The British Empire and the Second World War
In 1939 Hitler went to war not just with Great Britain; he also went to war with the whole of the British Empire, the greatest empire that there had ever been. In the years since 1945 that empire has disappeared, and the crucial fact that the British Empire fought together as a whole during the war has been forgotten. All the parts of the empire joined the struggle and were involved in it from the beginning, undergoing huge changes and sometimes suffering great losses as a result. The war in the desert, the defence of Malta and the Malayan campaign, and the contribution of the empire as a whole in terms of supplies, communications and troops, all reflect the strategic importance of Britain's imperial status. Men and women not only from Australia, New Zealand and India but from many parts of Africa and the Middle East all played their part. Winston Churchill saw the war throughout in imperial terms. The British Empire and the Second World War emphasises a central fact about the Second World War that is often forgotten.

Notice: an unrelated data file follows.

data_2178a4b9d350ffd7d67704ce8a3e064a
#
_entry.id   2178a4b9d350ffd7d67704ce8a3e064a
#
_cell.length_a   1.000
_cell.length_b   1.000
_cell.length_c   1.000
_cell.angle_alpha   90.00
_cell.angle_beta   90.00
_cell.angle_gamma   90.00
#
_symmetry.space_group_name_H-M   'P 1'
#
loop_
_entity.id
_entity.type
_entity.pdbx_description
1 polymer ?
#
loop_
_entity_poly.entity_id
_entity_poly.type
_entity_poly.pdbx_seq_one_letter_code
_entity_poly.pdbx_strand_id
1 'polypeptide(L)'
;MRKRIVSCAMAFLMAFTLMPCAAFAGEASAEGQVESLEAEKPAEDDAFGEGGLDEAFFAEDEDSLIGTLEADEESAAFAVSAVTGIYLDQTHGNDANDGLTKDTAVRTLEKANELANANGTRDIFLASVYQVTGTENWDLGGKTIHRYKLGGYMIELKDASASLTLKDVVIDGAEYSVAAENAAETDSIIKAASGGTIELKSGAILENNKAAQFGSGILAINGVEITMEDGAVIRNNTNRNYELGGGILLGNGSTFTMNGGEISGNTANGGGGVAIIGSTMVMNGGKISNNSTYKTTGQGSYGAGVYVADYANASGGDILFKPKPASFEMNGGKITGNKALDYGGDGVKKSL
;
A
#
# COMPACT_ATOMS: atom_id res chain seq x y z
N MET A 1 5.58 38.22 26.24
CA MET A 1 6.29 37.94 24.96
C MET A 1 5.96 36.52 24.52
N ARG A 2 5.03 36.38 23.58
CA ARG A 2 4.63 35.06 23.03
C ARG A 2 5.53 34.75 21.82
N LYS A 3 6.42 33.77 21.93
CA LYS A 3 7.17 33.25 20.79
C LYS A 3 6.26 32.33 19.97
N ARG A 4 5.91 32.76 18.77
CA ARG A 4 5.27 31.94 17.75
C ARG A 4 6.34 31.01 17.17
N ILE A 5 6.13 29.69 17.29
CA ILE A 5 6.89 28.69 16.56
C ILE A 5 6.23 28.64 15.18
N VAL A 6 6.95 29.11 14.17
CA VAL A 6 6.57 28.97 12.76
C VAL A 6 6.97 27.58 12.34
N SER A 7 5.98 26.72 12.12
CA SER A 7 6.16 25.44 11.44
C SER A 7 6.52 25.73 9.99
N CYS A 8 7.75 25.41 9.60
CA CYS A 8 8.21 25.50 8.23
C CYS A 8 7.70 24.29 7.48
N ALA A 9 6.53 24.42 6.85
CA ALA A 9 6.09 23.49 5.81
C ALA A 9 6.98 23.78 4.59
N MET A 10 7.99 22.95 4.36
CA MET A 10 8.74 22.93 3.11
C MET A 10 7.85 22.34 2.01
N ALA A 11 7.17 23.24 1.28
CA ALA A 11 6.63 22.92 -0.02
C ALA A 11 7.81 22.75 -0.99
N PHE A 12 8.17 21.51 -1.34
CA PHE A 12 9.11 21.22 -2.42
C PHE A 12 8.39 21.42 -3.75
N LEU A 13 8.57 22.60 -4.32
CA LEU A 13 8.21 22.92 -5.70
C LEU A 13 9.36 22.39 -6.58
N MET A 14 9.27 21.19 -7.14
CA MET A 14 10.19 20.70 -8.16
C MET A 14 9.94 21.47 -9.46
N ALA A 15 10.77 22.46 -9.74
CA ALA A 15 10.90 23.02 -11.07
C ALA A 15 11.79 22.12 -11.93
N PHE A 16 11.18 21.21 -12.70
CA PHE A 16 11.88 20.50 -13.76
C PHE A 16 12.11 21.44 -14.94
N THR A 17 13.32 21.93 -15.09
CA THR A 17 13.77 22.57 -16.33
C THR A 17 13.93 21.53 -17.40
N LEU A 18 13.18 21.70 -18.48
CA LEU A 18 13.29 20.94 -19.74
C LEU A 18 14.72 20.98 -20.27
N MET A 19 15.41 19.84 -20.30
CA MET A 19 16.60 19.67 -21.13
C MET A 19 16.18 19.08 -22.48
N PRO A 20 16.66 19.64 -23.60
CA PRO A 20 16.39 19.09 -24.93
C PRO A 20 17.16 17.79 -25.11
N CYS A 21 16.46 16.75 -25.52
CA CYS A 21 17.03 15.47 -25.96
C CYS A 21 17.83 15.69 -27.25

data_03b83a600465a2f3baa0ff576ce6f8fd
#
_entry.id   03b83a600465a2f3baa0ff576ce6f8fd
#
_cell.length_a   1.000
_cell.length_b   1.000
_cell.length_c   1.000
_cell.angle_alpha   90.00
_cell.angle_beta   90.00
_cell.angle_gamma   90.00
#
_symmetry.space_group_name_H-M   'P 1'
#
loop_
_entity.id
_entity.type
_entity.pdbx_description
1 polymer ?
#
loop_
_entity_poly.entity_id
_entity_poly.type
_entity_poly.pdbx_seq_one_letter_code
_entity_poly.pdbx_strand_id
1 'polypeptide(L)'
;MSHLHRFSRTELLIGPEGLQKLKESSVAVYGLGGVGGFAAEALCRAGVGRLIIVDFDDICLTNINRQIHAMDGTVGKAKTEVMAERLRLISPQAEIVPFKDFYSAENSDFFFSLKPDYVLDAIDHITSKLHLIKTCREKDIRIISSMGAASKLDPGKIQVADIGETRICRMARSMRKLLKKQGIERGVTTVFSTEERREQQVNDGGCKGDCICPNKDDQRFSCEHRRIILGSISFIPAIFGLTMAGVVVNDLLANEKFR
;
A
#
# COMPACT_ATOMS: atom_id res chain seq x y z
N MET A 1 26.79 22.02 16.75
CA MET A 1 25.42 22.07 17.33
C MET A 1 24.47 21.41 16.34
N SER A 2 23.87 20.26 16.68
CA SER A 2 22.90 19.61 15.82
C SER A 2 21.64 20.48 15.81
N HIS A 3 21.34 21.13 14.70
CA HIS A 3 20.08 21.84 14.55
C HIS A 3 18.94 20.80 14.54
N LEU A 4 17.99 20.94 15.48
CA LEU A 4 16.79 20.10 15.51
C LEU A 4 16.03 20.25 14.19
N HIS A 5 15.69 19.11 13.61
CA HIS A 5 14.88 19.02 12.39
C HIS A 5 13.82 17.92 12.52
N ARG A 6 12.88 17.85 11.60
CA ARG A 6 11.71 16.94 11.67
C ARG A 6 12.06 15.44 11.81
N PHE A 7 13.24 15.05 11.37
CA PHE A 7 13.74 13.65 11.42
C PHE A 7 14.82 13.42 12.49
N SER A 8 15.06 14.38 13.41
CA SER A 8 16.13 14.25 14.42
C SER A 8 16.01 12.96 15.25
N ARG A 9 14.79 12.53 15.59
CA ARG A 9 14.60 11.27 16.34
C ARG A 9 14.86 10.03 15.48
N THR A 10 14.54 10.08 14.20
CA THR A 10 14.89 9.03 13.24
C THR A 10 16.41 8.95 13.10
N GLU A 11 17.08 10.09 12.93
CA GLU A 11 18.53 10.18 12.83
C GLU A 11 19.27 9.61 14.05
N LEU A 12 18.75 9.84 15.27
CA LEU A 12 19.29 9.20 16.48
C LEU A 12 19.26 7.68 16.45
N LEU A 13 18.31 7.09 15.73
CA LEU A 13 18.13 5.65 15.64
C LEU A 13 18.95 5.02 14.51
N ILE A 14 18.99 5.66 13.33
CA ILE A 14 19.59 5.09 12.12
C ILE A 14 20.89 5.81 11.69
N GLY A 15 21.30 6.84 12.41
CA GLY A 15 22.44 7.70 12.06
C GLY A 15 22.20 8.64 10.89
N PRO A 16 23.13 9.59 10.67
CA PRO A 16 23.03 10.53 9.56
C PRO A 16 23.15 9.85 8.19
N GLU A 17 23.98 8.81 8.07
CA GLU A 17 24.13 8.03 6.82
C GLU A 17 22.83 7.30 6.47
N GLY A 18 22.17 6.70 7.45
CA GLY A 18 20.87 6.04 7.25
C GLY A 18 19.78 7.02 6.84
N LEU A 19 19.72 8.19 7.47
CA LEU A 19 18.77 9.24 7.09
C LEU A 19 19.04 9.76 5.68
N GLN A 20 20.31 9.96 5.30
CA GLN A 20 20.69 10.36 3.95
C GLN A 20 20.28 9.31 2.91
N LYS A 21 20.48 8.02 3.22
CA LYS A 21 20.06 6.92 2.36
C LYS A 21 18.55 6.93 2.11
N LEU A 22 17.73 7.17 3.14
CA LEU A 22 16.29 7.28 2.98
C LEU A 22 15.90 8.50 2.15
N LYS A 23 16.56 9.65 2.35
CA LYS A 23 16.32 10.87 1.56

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... and publications censorship and propaganda ; for internal security ; for the
accommodation of refugees and prisoners of war ; and for the full development of
all economic resources and the infrastructure needed to support its deployment .
Defence of the British Empire was certainly not a prime motivation in causing
Canada to enter the fight , though Canada ' s historic relationship with its distant
imperial metropole and a world economy enabled it to see more clearly than its ...
Inevitably , such economic arrangements accelerated Canada ' s advanced state
of detachment from Britain , and locked it into a continental economic alliance
with its giant neighbour . ' On the trade front , what has been termed the Atlantic ...